BY TONY HOFFMAN
One of two small-office color laser multifunction printers (MFPs)being introduced to replace the Canon Color imageClass MF8580Cdw$589.95 at Amazon, the Canon Color imageClass MF726Cdw ($549) offers solid performance and a good feature set, including several mobile printing choices. The MF726Cdw$549.49 at Amazon lacks some of the drivers included with its near-twin, the Canon Color imageClass MF729Cdw, but unless you need to print with PostScript, you probably won’t miss them.
Design and Features
This off-white MFP measures 18.9 by 17 by 19.2 inches (HWD) and weighs 68 pounds with the toner cartridges in place. The MF726Cdw needs a table of its own, and you will definitely want two people to move it. It has a good range of MFP features. It can print, copy, scan, and fax both single- and double-sided documents. It can also print from a wirelessly connected mobile device, and can print from or scan to a USB thumb drive. The MF726Cdw can also scan to a network folder or a PC. Lastly, it can work as a standalone fax machine or send faxes from a PC.
Its front panel features a 3.5-inch, color touch screen, an alphanumeric keypad for entering fax numbers and other information, and buttons identified by both words and icons, including Home, Back, Color (scan), Black (scan), and Stop. Although we’ve seen much larger touch screens, the one on the MF726Cdw is easy to use, responsive, and has a good menu system. A spot on the front panel is labeled NFC, and you can print from a compatible mobile device placed in close proximity to it. A port for the USB thumb drive is on the front of the printer to the right of the output tray, just below the front panel.
A 250-sheet main paper tray and a 50-sheet multipurpose feeder are standard, as is an automatic duplexer for printing on both sides of a sheet of paper. The printer is set by default to two-sided printing as a paper-saving measure. An optional second 250-sheet paper tray ($199) is available from Canon. The 50-sheet duplexing automatic document feeder (ADF) lets users copy, scan, or fax both sides of multipage documents at up to legal size. It first scans one side of a document, flips it over, and then scans the other side.
The MF726Cdw’s range of connectivity choices, both wired and wireless, counts as a plus. It has Ethernet, USB, and Wi-Fi connectivity. It also offers two ways to make a direct, peer-to-peer connection with a compatible device: Wi-Fi Direct and NFC. Mobile protocols and services supported include Apple AirPrint, Mopria Print Service, Canon Print Business, and Google Cloud Print.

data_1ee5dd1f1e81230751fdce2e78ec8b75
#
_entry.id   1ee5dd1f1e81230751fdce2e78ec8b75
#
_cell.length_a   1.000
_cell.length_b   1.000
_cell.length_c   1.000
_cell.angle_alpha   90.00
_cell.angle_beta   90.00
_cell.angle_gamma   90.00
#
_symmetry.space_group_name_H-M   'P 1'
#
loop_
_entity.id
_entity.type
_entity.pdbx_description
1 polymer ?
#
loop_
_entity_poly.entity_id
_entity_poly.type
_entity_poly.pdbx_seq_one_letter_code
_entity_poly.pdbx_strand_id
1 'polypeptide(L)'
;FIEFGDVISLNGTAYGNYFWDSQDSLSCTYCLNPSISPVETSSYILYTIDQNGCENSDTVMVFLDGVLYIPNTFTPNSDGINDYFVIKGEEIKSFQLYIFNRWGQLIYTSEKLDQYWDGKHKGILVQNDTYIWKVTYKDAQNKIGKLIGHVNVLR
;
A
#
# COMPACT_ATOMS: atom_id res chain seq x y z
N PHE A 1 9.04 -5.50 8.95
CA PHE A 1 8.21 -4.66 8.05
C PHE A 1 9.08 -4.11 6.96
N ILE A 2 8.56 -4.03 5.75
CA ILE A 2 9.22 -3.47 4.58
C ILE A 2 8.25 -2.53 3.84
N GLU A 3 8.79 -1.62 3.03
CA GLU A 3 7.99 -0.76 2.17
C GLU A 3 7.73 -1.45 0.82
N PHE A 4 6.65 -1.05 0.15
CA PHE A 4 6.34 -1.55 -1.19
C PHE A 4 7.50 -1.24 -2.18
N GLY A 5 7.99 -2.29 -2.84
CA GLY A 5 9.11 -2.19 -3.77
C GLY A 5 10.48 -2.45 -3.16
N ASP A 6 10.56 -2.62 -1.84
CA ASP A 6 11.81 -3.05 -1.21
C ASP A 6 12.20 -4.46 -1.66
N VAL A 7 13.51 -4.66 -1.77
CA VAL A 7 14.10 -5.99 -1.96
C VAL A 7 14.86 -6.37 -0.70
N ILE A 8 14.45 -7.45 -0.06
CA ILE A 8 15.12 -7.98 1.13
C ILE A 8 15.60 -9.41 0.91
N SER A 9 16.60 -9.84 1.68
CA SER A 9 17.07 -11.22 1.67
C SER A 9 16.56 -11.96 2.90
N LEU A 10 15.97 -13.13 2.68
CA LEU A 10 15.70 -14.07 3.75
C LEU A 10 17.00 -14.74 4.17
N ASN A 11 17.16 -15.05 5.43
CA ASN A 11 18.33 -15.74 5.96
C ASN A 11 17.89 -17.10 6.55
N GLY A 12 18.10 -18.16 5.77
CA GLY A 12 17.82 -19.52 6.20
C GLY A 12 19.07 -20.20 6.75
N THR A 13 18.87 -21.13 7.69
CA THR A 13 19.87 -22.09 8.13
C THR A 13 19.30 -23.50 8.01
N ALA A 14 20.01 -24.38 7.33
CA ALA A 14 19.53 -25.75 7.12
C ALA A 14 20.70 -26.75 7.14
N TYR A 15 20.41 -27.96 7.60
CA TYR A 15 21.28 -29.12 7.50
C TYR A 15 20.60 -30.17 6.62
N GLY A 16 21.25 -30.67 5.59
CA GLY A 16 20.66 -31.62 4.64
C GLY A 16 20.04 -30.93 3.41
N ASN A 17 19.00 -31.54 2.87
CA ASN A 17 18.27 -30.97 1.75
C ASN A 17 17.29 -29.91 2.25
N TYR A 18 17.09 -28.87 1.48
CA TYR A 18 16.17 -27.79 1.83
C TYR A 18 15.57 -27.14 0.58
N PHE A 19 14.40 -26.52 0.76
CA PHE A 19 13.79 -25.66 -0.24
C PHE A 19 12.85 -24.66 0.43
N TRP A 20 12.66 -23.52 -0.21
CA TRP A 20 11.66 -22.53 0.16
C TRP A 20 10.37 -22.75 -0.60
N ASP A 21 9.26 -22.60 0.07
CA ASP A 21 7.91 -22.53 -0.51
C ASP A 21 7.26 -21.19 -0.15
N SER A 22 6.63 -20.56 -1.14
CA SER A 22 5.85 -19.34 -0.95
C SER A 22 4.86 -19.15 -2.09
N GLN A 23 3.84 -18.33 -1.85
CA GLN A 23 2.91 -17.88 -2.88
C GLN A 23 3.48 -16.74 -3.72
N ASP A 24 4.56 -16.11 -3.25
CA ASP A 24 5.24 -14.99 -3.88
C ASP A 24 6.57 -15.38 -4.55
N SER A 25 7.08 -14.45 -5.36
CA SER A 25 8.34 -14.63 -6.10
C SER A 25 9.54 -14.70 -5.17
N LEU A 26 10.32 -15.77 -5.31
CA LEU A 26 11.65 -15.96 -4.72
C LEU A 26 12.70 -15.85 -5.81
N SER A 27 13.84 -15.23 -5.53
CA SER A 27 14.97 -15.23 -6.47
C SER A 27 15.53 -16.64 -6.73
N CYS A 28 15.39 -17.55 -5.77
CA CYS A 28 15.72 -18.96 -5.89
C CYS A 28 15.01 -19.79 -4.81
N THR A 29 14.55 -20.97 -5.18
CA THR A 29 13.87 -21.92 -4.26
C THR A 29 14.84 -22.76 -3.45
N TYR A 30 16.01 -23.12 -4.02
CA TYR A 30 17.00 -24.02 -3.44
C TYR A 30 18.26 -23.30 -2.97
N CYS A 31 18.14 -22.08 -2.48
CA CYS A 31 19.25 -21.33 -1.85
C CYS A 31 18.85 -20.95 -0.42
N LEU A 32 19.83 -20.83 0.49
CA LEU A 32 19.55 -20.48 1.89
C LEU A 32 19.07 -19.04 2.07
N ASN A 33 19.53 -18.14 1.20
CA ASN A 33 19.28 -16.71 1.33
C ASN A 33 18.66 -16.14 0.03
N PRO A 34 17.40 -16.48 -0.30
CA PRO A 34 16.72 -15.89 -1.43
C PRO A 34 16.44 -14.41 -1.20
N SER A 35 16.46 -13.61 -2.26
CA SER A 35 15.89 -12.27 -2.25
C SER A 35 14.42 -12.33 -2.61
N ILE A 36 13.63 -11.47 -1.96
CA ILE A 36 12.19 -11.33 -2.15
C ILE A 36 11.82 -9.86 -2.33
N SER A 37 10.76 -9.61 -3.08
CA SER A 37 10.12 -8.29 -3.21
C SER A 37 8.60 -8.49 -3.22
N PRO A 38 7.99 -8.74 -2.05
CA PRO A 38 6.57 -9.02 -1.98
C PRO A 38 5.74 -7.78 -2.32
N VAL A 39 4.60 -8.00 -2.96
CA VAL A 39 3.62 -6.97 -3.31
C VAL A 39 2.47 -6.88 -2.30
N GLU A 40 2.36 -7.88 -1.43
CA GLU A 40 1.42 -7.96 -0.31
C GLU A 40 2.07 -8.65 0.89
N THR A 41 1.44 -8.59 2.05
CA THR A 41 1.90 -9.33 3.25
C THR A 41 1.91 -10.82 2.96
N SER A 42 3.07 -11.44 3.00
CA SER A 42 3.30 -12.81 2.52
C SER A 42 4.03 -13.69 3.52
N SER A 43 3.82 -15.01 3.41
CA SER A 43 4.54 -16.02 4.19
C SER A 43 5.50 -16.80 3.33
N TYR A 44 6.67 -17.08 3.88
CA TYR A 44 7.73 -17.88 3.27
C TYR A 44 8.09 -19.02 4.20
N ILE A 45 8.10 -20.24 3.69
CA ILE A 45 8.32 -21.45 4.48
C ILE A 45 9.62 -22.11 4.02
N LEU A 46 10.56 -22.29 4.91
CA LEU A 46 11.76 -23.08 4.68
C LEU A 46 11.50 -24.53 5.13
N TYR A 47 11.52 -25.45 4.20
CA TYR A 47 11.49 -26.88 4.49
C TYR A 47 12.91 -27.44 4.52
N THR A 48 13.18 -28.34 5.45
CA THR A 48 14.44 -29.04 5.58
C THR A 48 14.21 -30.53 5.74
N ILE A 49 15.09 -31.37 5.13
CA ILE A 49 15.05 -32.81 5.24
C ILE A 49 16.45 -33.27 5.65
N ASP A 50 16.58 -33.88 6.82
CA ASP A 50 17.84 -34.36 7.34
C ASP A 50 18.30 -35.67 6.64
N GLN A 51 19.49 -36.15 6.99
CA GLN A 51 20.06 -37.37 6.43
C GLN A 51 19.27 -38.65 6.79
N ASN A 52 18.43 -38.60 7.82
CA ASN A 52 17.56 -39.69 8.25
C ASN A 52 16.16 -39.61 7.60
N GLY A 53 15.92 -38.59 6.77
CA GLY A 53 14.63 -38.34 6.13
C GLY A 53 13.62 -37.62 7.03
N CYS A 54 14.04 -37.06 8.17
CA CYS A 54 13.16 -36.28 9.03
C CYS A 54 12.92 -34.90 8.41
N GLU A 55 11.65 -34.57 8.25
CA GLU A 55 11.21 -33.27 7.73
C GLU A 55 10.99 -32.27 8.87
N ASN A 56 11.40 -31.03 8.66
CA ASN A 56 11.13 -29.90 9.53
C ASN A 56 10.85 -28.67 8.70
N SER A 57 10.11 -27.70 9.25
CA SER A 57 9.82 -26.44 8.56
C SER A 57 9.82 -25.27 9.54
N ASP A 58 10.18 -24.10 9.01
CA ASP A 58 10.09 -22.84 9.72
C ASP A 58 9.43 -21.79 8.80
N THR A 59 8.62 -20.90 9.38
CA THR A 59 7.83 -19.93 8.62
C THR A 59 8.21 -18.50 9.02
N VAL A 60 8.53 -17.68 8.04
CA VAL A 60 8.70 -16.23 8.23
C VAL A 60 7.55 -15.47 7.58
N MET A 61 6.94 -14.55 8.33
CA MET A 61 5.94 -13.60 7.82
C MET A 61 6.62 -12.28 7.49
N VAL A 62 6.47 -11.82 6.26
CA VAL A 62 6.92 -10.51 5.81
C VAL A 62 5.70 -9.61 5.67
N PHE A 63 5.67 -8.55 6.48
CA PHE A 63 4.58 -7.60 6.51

The only driver included is Canon’s host-based (UFR II) driver. For those businesses that rely on PostScript printing, which requires a PostScript driver, the Canon MF729Cdw is almost the same as the MF726Cdw, except that it adds PCL5e, PCL6, and PostScript drivers. If you don’t need those extra drivers, you can save some money by sticking with the MF726Cdw.
I tested the printer over an Ethernet connection with its drivers installed on a PC running Windows Vista. In its default duplex mode, for which it is rated at rated at 10 pages per minute (ppm), the MF726Cdw printed out our business applications suite (as timed with QualityLogic’s hardware and software) at 5ppm, a good speed for its rating. Note that rated speeds are based on text-only printing, while our test suite includes text documents, graphics documents, and documents with mixed content. Not surprisingly, its speed matched the Canon MF729Cdw. The Editors’ Choice OKI MC362w$251.15 at Amazon turned in a speed of 5.9ppm, while the Brother MFC-L8850CDW$546.47 at Amazon, rated at 32ppm, zipped through our tests at 8.6ppm. Although our official timings are done in an MFP’s default printing mode (in this case, duplex), I also did ad-hoc testing of the MF726Cdw in simplex mode, where it turned in a speed of 6.6ppm.
Overall output quality is average for a color laser, with slightly above-par text, graphics that are a bit subpar, and average photo quality. The MF726Cdw’s text should be fine for any business use except ones requiring tiny fonts.
With graphics, colors are bright and well saturated for the most part. One test illustration meant to show a gradation in tone displayed very little change between different zones. The MF726cdw did poorly in printing very thin, colored lines. One illustration showed some misregistration, a slight misalignment between two graphic elements. The graphics should be okay for most internal business use, but I’d hesitate to use them for formal reports. Photos are fine for printing out images from webpages.
Running costs for the MF726Cdw, based on Canon’s prices and yield figures for toner and other consumables, are 2.9 cents per monochrome page and 16.7 cents per color page. The OKI MC362w’s running costs are 2.8 cents per monochrome page and 13.9 cents per color page.
The Canon Color imageClass MF726Cdw is a solid color laser MFP with a good feature set and a wide range of mobile-printing choices. It lacks the Canon MF729Cdw’s PCL and PostScript drivers, but unless you need to print PostScript files, this shouldn’t be a problem. The MF726Cdw is a good, cost-effective addition to a small office or workgroup with light- to medium-duty printing needs, including printing in color.